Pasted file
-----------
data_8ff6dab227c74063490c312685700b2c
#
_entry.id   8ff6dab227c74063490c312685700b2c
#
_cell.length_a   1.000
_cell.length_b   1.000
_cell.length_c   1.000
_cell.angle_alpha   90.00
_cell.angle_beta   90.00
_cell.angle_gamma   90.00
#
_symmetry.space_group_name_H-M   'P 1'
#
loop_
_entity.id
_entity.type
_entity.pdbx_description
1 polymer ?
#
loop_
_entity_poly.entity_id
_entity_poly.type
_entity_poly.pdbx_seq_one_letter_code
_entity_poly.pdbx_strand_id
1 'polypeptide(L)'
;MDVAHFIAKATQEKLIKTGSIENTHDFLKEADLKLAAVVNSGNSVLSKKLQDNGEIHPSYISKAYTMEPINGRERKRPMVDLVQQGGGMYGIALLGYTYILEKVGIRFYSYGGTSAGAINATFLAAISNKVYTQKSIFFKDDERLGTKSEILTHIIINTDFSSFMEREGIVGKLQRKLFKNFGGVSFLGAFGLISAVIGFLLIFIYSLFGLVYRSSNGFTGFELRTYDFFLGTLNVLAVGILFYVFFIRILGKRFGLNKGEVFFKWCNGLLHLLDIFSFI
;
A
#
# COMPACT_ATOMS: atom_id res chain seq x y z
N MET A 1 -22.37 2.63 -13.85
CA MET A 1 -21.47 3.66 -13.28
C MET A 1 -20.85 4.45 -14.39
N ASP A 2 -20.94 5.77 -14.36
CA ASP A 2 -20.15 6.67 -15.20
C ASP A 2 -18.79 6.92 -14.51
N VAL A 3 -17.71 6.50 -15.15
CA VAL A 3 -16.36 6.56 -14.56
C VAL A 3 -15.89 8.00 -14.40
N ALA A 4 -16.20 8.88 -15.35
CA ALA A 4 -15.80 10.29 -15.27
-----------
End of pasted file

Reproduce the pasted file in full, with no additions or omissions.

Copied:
data_8ff6dab227c74063490c312685700b2c
#
_entry.id   8ff6dab227c74063490c312685700b2c
#
_cell.length_a   1.000
_cell.length_b   1.000
_cell.length_c   1.000
_cell.angle_alpha   90.00
_cell.angle_beta   90.00
_cell.angle_gamma   90.00
#
_symmetry.space_group_name_H-M   'P 1'
#
loop_
_entity.id
_entity.type
_entity.pdbx_description
1 polymer ?
#
loop_
_entity_poly.entity_id
_entity_poly.type
_entity_poly.pdbx_seq_one_letter_code
_entity_poly.pdbx_strand_id
1 'polypeptide(L)'
;MDVAHFIAKATQEKLIKTGSIENTHDFLKEADLKLAAVVNSGNSVLSKKLQDNGEIHPSYISKAYTMEPINGRERKRPMVDLVQQGGGMYGIALLGYTYILEKVGIRFYSYGGTSAGAINATFLAAISNKVYTQKSIFFKDDERLGTKSEILTHIIINTDFSSFMEREGIVGKLQRKLFKNFGGVSFLGAFGLISAVIGFLLIFIYSLFGLVYRSSNGFTGFELRTYDFFLGTLNVLAVGILFYVFFIRILGKRFGLNKGEVFFKWCNGLLHLLDIFSFI
;
A
#
# COMPACT_ATOMS: atom_id res chain seq x y z
N MET A 1 -22.37 2.63 -13.85
CA MET A 1 -21.47 3.66 -13.28
C MET A 1 -20.85 4.45 -14.39
N ASP A 2 -20.94 5.77 -14.36
CA ASP A 2 -20.15 6.67 -15.20
C ASP A 2 -18.79 6.92 -14.51
N VAL A 3 -17.71 6.50 -15.15
CA VAL A 3 -16.36 6.56 -14.56
C VAL A 3 -15.89 8.00 -14.40
N ALA A 4 -16.20 8.88 -15.35
CA ALA A 4 -15.80 10.29 -15.27